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The volume was dedicated to the "illustrious signor Gioan Fugger, Baron of Kirchberg and Weissenhorn" (All'ilustrissimo signor il signor Gioan Fugger barone di Kirchberg et Weissenhorn).
Stimulus for this may have come with the building of Fuggerei, an ideal social settlement within the city of Augsburg (43) built by Jacob Fugger, nicknamed 'the rich', a wealthy banking merchant and patron of the arts, and of Durer.
Subsequent chapters describe the people who worked for the Fugger companies, the family's patronage of art, and their participation in society.
In his camp outside, he borrowed a final six thousand florins from the Fuggers in order to prolong the siege.
A name you will come across frequently while walking Augsburg's streets is the Fugger family.
In 1515, at the instigation of Conrad Peutinger, the town clerk in Augsburg, Johann Eck wrote a treatise defending the so-called triple contract, a business agreement favored by banking houses such as the Fuggers that was designed to insure a guaranteed rate of return (in this case 5 percent).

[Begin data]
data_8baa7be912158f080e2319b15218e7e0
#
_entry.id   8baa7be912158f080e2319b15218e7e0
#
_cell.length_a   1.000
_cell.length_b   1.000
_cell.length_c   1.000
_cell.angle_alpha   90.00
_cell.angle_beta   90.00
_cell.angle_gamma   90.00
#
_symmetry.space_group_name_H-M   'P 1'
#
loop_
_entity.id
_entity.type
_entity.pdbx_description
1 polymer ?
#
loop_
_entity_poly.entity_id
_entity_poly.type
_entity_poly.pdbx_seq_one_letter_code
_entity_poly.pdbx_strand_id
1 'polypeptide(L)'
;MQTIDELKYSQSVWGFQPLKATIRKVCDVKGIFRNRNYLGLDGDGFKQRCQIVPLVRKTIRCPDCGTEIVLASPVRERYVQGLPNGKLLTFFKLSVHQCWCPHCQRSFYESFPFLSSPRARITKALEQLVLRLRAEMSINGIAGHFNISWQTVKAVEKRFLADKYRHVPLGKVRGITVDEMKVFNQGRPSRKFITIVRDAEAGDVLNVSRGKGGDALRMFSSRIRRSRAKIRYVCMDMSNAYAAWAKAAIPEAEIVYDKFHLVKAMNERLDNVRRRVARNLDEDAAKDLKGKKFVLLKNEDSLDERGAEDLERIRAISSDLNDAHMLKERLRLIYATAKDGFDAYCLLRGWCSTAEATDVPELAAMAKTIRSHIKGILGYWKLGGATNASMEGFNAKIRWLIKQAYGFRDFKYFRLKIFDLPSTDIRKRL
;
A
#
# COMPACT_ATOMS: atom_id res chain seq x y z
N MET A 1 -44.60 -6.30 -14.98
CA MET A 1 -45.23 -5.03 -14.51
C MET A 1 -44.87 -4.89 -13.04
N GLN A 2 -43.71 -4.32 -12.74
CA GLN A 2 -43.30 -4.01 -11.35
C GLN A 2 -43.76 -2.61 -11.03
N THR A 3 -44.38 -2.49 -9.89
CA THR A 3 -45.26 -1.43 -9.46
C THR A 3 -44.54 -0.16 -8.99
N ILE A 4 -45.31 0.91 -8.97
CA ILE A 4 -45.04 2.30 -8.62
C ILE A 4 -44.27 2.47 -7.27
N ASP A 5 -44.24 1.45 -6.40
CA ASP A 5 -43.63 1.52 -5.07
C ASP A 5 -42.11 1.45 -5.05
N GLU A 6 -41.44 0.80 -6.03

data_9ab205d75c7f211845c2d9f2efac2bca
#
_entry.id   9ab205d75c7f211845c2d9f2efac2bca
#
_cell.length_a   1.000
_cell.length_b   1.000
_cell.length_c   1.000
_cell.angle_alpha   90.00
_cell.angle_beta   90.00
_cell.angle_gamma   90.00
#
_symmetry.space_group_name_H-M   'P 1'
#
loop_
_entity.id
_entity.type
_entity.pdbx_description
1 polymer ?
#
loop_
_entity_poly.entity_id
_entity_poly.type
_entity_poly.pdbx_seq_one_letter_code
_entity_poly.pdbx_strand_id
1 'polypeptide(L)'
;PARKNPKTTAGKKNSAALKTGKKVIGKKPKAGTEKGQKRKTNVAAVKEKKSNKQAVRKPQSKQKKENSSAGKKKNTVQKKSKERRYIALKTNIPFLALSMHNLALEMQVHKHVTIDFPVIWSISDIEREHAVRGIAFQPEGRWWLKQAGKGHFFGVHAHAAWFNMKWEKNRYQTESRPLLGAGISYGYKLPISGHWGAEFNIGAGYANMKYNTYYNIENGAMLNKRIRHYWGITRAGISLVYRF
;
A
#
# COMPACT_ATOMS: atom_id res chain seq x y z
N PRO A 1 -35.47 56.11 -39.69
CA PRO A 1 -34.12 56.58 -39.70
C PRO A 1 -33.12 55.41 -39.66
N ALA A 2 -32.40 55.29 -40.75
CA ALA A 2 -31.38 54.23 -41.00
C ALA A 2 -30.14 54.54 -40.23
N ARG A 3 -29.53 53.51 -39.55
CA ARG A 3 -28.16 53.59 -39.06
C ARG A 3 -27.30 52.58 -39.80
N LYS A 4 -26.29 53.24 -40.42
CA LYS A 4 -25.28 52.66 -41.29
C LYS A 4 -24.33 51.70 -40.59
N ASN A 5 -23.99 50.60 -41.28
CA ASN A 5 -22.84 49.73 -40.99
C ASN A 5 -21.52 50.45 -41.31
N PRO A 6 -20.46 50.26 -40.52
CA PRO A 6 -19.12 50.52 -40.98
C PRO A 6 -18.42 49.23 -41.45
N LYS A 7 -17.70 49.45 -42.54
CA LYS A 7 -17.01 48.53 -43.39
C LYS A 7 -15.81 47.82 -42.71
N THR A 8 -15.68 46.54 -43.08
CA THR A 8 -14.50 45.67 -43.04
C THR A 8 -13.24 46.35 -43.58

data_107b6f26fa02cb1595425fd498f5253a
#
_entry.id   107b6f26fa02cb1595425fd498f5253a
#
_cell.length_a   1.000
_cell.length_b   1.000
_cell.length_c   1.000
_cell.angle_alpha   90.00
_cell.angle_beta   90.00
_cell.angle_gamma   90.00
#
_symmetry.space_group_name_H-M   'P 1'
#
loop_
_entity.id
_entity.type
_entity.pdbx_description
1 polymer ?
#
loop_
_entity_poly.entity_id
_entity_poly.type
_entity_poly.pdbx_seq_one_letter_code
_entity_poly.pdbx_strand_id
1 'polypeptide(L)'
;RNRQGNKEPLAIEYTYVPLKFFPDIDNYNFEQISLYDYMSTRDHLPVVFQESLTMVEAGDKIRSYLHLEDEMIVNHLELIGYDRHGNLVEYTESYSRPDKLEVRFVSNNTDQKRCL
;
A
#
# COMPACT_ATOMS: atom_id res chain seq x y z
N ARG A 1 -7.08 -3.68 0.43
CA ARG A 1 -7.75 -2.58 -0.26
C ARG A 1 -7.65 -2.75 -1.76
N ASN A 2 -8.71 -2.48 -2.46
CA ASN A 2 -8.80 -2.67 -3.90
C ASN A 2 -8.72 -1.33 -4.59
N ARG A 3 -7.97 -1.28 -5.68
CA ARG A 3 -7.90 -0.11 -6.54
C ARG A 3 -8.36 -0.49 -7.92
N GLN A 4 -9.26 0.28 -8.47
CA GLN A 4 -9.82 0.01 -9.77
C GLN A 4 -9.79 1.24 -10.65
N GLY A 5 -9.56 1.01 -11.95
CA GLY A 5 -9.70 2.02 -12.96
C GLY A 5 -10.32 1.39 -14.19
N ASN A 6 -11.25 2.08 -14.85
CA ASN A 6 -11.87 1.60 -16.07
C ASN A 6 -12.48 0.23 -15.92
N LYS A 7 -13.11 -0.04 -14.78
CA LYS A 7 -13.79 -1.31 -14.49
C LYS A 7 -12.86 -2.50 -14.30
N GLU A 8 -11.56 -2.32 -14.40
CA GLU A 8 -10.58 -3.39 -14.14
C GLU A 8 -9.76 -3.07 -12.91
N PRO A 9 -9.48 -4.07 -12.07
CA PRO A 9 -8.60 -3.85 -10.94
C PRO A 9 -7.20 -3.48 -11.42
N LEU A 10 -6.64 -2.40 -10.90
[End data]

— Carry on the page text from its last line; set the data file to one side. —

1568), a powerful Genoese banker who took over Charles V's finances from the Fuggers.
In the next town, Augsburg, I discovered the Fuggerei - 167 houses and apartments donated to the city's poor in the 17th century by the Fuggers, a family of cloth merchants, and believed to be the oldest subsidised housing development in the world.
At the height of their power, the Fuggers had branch offices in all the main commercial centers of Europe, and by the 16th century even in the Americas.
Even during the late Middle Ages, feudal lords, kings, and even emperors were not necessarily much richer than their vassals--one remembers, for instance, how Emperor Maximilian died penniless (during the last days of his life, no inn could be found that would lodge him and his followers) and how Charles V's election was brought about by the money provided by the Fuggers family.
See RICHARD EHRENBERG, CAPITAL & FINANCE IN THE AGE OF THE RENAISSANCE: A STUDY OF THE FUGGERS AND THEIR CONNECTIONS 243-44 (H.
Indo-Portuguese Trade and the Fuggers of Germany: Sixteenth Century.
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